% This section of code calculates a correction factor for a given fft bin
% whereby it adjusts inversely for the time the chirp is within that bin
% frequency range versus the total chirp duration
B = (f2/f1)^(1/N); % chirp constant for logarithmic sweep
for i = 1:size(f,2)-1
flow = f(i);
fhigh = f(i+1);
thigh = log((fhigh/f1))/log(B);% Solve for the end time of this fft bin
tlow = log((flow/f1))/log(B);% Solve for the start time of this fft bin
norm(i) = N / (thigh - tlow);% Normalization factor of this fft bin
end
% Normalize the FFT result by the amplitude of the original signal
P2 = abs(Y/L);
P1_arb = P2(1:L/2+1);
P1_arb(2:end-1) = 2*P1_arb(2:end-1);% Adjust non-DC terms for negative freq
P1_arb(1:end-1) = P1_arb(1:end-1) .* sqrt(norm);% Logrithmic normalization
% Plot signal and FFT
figure;
subplot(1, 2, 1)
plot(t, y)
title('Generated Signal')
xlabel('Time (s)');
ylabel('Amplitude (V)');
subplot(1, 2, 2)
plot(f, P1_arb);
title('Log Chirp');
xlabel('Frequency (Hz)');
ylabel('|Y(f)|');
##### 2 comentariosMostrar NingunoOcultar Ninguno
Nuno Rocha el 20 de Mayo de 2024 a las 9:16
Hey Pat,
This is exactly what I was looking for. It works perfectly.
Thank you very much!
Nuno
Pat Gipper el 20 de Mayo de 2024 a las 12:43
Your welcome Nuno. I really wanted to give a complete answer to your original question, and not leave things half done.

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### Más respuestas (1)

Pat Gipper el 14 de Mayo de 2024
Movida: Rena Berman el 5 de Jun. de 2024 a las 17:38
The correction factor for a linear chirp is sqrt(beta) / df, where beta is the chirp rate in Hz/sec and df is the FFT bin size in Hz. Here is the modified code that includes this added correction factor.
% Define parameters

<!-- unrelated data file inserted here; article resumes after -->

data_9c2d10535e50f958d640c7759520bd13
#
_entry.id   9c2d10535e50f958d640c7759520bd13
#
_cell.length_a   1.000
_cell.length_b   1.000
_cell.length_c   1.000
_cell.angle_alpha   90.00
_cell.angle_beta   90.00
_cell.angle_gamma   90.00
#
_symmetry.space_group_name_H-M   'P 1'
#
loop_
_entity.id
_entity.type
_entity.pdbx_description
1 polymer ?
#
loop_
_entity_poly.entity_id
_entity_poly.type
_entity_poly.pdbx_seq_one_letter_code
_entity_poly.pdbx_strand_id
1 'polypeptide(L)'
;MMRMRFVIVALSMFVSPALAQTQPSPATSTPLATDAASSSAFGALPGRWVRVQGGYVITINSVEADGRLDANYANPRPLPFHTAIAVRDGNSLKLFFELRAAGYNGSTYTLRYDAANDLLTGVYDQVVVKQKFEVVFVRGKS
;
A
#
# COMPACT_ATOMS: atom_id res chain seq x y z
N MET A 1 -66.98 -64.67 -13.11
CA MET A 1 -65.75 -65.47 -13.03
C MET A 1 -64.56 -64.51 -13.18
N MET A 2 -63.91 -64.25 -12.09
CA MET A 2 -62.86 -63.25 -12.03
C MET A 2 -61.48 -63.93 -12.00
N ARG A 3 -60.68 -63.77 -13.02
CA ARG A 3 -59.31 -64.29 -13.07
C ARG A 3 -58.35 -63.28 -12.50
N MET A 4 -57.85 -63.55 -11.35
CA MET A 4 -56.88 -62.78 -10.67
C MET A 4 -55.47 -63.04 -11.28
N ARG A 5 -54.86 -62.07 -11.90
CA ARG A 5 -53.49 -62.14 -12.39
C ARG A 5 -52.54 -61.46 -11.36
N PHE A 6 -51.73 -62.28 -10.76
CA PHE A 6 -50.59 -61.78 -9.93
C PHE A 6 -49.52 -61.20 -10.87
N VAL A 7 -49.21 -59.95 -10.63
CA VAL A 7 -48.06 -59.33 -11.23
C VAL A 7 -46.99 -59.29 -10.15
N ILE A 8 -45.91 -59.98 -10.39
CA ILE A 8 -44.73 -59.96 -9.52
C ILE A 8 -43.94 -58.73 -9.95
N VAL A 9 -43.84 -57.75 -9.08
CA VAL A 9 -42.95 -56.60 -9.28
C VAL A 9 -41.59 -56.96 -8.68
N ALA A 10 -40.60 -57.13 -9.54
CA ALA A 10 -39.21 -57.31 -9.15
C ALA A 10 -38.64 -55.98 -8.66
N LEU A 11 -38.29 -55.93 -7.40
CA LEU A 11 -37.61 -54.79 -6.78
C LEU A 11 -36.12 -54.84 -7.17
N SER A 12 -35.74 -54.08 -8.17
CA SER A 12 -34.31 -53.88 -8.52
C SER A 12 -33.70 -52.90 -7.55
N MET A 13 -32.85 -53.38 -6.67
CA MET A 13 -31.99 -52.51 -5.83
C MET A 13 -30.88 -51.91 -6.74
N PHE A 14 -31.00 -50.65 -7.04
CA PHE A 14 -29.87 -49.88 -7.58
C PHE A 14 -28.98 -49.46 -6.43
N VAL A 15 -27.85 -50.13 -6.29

N = 2; % Chirp duration (sec)
Fs = 10000; % Sampling frequency (Hz)
T = 1/Fs; % Sampling period
%L = Fs*2; % Length of signal
L = Fs*N; % Length of signal
t = (0:L-1)*T; % Time vector
% Generate frequency sweep signal
f0 = 1; % Start frequency (Hz)
f1 = 2000; % End frequency (Hz)
y = 0.5*chirp(t, f0, T*L, f1, 'linear');
% What is the sweep rate Beta
beta = (f1-f0)/max(t); % f(t) f1+beta*t
% Calculate FFT
Y = fft(y);
% Calculate the frequency axis
f = Fs*(0:(L/2))/L; % Only plot out to the Nyquist rate
df = f(2); % Frequency bin width (Hz)
% Normalize the FFT result by the amplitude of the original signal
P2 = abs(Y/L); % Normalize by the number of samples
P1_arb = P2(1:L/2+1); % Plot out to the Nyquist rate
P1_arb(2:end-1) = 2*P1_arb(2:end-1); % Double to include negative freqs
P1_arb(2:end-1) = P1_arb(2:end-1) * sqrt(beta) / df; % Correction factor
% Plot signal and FFT
figure;
subplot(1, 2, 1)
plot(t, y)
title('Generated Signal')
xlabel('Time (s)');
ylabel('Amplitude (V)');
subplot(1, 2, 2)
plot(f, P1_arb);
title('Linear Chirp');
xlabel('Frequency (Hz)');
ylabel('|Y(f)|');
##### 3 comentariosMostrar 1 comentario más antiguoOcultar 1 comentario más antiguo
Nuno Rocha el 6 de Jun. de 2024 a las 8:29
@Rena Berman, thanks for doing this. In the meantime I've accepted another answer by the same user which answers the main question posted. This reply is to a secondary question from my original post. Is there a way to accept both?
Thank you!
Rena Berman el 6 de Jun. de 2024 a las 12:12
@Nuno Rocha Sorry no, but you can vote for the answer.